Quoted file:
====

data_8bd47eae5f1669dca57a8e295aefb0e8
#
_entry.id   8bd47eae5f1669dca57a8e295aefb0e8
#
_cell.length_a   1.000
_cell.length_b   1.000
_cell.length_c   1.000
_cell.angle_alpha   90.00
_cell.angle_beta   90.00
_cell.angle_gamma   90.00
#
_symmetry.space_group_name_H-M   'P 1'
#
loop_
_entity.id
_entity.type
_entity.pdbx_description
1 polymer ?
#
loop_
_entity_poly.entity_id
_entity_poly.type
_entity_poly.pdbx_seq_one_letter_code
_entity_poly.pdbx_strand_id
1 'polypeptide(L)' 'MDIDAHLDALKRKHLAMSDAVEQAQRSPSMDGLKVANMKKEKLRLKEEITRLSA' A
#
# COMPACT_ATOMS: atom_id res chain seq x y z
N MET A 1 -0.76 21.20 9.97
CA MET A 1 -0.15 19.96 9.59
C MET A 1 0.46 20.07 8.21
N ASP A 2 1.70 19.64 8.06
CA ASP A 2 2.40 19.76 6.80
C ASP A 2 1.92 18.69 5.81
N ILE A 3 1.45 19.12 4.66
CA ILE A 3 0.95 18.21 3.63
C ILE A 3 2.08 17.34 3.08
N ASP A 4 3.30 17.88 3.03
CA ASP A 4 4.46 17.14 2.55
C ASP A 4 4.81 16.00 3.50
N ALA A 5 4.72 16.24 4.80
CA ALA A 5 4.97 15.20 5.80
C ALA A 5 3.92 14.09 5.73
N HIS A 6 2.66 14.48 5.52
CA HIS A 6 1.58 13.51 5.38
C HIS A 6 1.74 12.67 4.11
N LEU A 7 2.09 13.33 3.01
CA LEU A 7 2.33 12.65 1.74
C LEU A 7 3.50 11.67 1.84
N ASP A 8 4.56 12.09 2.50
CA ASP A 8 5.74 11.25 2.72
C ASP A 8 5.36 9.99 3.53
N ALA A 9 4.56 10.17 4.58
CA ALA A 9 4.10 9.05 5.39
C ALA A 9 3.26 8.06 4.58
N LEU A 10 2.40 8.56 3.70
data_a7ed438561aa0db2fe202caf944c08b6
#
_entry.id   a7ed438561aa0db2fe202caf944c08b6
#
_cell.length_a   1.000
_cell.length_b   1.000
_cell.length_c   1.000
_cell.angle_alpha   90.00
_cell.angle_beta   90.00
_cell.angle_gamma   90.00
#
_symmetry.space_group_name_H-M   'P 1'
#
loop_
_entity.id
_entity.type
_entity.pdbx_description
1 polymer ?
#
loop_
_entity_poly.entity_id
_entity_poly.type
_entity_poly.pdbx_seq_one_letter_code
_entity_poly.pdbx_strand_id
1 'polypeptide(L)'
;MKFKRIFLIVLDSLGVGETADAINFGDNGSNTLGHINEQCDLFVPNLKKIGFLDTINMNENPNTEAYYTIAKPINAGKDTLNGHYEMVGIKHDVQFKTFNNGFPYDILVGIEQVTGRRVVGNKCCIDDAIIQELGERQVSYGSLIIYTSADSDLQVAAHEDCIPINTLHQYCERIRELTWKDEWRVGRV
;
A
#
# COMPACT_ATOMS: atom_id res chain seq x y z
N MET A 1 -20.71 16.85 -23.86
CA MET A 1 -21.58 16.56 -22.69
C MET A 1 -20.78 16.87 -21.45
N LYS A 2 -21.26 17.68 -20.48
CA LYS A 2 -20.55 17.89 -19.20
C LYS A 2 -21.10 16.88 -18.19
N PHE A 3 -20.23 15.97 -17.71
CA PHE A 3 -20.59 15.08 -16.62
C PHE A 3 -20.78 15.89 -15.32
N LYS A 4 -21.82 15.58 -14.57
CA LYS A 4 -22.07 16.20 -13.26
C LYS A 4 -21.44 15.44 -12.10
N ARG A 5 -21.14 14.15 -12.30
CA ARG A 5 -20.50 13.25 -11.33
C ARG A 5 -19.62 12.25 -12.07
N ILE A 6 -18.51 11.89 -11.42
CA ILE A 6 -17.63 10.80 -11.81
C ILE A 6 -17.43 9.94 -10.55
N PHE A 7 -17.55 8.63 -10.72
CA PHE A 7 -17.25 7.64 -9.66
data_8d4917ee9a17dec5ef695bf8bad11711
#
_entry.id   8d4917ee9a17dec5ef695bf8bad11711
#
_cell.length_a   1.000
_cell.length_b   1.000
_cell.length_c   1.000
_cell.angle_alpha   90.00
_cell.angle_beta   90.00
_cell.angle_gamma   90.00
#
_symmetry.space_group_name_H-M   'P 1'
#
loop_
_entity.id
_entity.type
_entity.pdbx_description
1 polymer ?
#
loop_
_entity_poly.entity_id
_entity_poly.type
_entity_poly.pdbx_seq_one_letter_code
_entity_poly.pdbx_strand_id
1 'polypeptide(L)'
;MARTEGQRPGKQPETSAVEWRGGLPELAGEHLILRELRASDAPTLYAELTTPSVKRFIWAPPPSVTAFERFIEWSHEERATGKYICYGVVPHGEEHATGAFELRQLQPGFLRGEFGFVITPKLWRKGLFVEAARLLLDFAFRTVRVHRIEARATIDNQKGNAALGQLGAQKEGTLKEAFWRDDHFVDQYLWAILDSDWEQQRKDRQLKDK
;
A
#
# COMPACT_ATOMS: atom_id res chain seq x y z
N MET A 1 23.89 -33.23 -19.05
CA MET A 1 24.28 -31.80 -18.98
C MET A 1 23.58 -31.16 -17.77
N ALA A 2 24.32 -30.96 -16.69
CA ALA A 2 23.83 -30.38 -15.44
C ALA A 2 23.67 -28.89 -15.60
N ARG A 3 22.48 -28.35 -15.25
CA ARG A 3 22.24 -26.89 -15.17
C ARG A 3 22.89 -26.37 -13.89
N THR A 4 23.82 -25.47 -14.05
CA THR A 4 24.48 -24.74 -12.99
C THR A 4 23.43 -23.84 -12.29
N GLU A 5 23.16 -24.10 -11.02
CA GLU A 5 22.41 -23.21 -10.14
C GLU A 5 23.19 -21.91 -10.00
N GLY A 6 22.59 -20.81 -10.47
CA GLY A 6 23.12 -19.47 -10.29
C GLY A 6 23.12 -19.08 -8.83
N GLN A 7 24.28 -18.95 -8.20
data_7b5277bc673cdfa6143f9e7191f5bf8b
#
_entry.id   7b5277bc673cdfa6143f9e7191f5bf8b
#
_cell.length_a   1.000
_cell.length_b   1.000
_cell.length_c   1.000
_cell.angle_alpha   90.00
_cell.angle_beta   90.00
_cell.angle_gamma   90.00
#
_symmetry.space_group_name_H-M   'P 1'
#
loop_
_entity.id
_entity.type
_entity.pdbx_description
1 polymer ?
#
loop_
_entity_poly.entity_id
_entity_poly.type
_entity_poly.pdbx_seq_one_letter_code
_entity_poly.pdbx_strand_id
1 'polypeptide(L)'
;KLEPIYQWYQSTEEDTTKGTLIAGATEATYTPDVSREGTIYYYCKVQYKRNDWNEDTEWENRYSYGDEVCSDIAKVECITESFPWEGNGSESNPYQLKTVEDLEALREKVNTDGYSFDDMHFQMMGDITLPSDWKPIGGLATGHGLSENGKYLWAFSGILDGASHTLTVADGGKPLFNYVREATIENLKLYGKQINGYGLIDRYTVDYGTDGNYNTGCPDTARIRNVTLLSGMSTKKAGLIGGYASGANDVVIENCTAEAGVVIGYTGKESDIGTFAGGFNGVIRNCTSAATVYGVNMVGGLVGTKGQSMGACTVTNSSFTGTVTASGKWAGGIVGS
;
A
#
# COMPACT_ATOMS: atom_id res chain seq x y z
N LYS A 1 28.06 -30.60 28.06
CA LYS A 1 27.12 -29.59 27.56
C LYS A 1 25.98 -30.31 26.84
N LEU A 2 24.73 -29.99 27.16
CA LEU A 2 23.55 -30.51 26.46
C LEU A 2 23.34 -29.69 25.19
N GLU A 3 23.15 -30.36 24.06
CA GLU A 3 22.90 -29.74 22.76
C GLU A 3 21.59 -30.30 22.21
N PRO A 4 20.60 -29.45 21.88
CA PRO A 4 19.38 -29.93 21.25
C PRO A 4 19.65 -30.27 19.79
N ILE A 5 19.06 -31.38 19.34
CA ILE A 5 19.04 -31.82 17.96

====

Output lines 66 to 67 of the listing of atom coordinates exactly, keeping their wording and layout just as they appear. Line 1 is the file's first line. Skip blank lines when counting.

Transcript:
#
_symmetry.space_group_name_H-M   'P 1'